Mason Lohrei joins growing list of impressive Bruins rookies with ‘dynamite’ debut


“He made strong plays, he competed hard and he took what was in front of him. It was a really good game.”

BOSTON, MASSACHUSETTS - NOVEMBER 02: In his first NHL game Mason Lohrei #6 of the Boston Bruins skates against the Toronto Maple Leafs during the first period at TD Garden on November 02, 2023 in Boston, Massachusetts.
Mason Lohrei logged over 21 minutes of ice time in his NHL debut on Thursday. Maddie Meyer/Getty Images

The message was simple for Mason Lohrei ahead of his NHL debut on Thursday night.

“It was, ‘Enjoy the moment — you belong in the league. Go show everybody why,’” Jim Montgomery said of his pregame preachings for Lohrei.

The task in front of him was anything but.

Pressed into NHL duty after a whopping 15 total games logged with Providence since last spring, Lohrei was slotted into Boston’s top-four grouping on defense — with plenty of defensive-zone starts and taxing minutes on the horizon.

And the personnel matched up against him? Auston Matthews, Mitch Marner, William Nylander, and a stacked Maple Leafs forward corps that has made many seasoned D-men look foolish over the years.

Of course, one would be hard-pressed to discern between a fresh-faced rookie in Lohrei and a poised NHL vet, at least based on his performance on Thursday.

On a night where Boston was without three starting defensemen, Lohrei served as the latest Bruins prospect to thrive up at hockey’s highest level — logging 21:28 of ice time in his club’s 3-2 shootout victory over the Maple Leafs.

“He was dynamite. He played really well,” Montgomery said of Lohrei. “His poise with the puck in all three zones was very noticeable. Made a lot of intelligent hockey plays.”

Lohrei’s impressive debut came at a crucial time for a Bruins team skating without Matt Grzelcyk (upper-body injury), Charlie McAvoy (suspension), and Derek Forbort (undisclosed injury).

A blue-chip talent in Boston’s prospect pipeline for years, Lohrei’s profile is that of a puck-moving blueliner capable of eventually quarterbacking a power-play unit over time.

He’s not the first defenseman with a knack for orchestrating plays in the offensive zone. But few skaters at his position also measure out at 6-foot-5, 211 pounds.

Matt Poitras’ emergence as a potential top-six pivot and Johnny Beecher’s developing role as a fourth-line stalwart have further bolstered a 9-0-1 Bruins squad.

But a major jump in Lohrei’s development this winter could further elevate an already imposing Boston D corps, especially on the offensive side of the ice.

“You can see in training camp — he’s gifted,” Brad Marchand said of Lohrei’s game. “The kid skates well. Really smart with the puck. I think what I liked about his game tonight is he didn’t try to do too much.

“That’s where you can get in trouble a little bit, when you have that kind of talent and ability, sometimes you want to try to do a little bit too much and he didn’t do that. He made strong plays, he competed hard and he took what was in front of him. It was a really good game.”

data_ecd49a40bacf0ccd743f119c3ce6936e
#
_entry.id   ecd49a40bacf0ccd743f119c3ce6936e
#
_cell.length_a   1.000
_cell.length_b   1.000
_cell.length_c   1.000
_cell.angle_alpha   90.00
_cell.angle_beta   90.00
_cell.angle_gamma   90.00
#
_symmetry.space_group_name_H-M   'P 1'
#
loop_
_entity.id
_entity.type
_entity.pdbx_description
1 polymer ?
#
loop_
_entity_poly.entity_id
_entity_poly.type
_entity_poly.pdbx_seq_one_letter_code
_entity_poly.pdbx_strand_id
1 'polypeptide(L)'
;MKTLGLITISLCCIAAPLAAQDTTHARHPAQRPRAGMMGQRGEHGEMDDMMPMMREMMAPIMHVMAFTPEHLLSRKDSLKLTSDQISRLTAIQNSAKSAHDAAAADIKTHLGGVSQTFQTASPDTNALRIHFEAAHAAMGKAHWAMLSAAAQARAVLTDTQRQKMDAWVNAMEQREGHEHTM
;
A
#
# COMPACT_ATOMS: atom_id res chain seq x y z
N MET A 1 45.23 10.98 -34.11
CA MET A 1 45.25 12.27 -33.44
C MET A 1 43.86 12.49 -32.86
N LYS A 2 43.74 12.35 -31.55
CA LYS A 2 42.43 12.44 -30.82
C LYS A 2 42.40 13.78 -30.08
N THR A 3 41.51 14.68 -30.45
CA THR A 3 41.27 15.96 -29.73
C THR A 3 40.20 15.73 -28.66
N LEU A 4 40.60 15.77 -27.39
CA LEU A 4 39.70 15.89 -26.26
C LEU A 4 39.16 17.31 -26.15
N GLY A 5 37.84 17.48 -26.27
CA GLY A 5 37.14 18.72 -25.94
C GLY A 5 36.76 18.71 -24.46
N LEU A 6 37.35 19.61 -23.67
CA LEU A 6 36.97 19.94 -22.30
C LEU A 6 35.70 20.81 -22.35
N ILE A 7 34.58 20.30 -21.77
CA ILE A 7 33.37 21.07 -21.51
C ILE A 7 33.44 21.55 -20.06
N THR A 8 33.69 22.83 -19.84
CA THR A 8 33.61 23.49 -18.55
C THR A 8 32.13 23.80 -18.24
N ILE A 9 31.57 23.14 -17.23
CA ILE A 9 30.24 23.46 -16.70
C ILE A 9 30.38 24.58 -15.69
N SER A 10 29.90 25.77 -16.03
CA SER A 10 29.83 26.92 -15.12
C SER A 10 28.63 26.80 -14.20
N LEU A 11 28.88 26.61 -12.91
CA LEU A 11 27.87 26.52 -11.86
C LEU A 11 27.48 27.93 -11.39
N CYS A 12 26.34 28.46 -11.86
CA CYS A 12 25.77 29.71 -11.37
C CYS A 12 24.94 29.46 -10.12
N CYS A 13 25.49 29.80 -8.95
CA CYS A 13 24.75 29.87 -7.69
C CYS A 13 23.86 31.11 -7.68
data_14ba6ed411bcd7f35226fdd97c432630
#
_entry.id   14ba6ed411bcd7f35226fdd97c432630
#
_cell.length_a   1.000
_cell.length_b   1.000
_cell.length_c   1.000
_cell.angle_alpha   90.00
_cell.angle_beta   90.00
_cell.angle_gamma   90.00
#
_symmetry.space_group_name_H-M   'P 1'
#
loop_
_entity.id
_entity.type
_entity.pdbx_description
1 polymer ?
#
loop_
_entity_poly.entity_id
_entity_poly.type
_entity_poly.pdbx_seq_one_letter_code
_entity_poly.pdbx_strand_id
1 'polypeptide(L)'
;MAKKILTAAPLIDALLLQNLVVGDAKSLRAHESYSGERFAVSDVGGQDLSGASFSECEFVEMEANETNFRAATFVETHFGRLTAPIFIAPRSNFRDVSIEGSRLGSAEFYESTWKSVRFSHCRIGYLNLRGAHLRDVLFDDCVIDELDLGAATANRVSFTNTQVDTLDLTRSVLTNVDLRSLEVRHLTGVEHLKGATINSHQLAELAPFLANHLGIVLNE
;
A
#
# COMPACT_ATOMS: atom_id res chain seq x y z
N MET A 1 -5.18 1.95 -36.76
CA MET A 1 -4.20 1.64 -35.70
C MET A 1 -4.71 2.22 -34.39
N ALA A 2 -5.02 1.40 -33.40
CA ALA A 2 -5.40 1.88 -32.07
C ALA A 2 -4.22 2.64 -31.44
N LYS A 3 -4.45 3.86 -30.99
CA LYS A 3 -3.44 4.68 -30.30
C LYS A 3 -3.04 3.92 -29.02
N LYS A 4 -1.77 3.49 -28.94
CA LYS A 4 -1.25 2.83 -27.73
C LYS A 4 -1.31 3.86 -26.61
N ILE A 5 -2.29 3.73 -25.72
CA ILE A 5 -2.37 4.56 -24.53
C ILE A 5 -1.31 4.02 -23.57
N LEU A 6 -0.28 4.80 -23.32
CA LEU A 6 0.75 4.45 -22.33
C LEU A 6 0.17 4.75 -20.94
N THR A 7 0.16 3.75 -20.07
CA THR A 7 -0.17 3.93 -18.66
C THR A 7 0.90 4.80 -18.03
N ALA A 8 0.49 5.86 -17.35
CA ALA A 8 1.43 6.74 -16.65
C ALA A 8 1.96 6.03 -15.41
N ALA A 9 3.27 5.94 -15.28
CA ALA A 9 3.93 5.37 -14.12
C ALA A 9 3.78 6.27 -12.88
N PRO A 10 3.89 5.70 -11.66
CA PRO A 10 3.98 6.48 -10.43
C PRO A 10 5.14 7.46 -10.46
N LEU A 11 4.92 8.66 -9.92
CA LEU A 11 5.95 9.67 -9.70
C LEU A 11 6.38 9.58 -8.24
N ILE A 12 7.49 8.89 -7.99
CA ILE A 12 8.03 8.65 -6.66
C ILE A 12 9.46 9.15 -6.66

It didn’t take long for Lohrei to etch his name into the scoresheet — recording a secondary helper on Pavel Zacha’s opening tally at 18:51 in the opening period. 

But Lohrei’s ability to regularly push the puck out of the D zone and hit teammates with passes on the tape served as the best counter against Toronto’s high-octane offense.

During Lohrei’s 17:34 of 5v5 ice time, just 33 percent of his shifts started in the offensive zone.

Despite those unfavorable starts, especially for a rookie, the Bruins still held an 11-6 edge in shots on goal when Lohrei was out on the ice — as well as a 6-0 advantage in high-danger scoring chances.

Limiting mistakes and cutting down the time spent in Boston’s own end played into Lohrei’s strong debut. But he also stood tall when asked to snuff out chances around Jeremy Swayman — finishing with 1:43 of reps on the penalty kill.

Even without McAvoy, Grzelcyk, and Forbort, Boston’s AHL call-ups in Lohrei, Ian Mitchell (13:37 TOI) and Parker Wotherspoon (13:46 TOI, 4 hits) all stood tall.

“The guys stepped in and played really well tonight. It’s not easy to come in and play,” Marchand said of Boston’s three new additions. “They played steady and strong, competed hard and they didn’t give up much, really.

“So it was great to see the depth that we have in that position. We’ve been deep there for a while now and it’s great to see that we have guys who can step in and fill the void — especially when you’re losing key players on our group.”

With Grzelcyk placed on long-term injured reserve Wednesday, Lohrei’s time in Boston shouldn’t be ending any time soon.

And in a season where Boston’s next wave of young talent have established themselves as key cogs out of the gate, Lohrei seems poised to be next in line.

That’s great news for an Original Six franchise hampered for years by a dearth of internal contributors.

And a tough break for everyone else across the NHL.

“Just to be out there and playing for this organization with this great group of guys — it was unbelievable,” Lohrei said of Thursday night.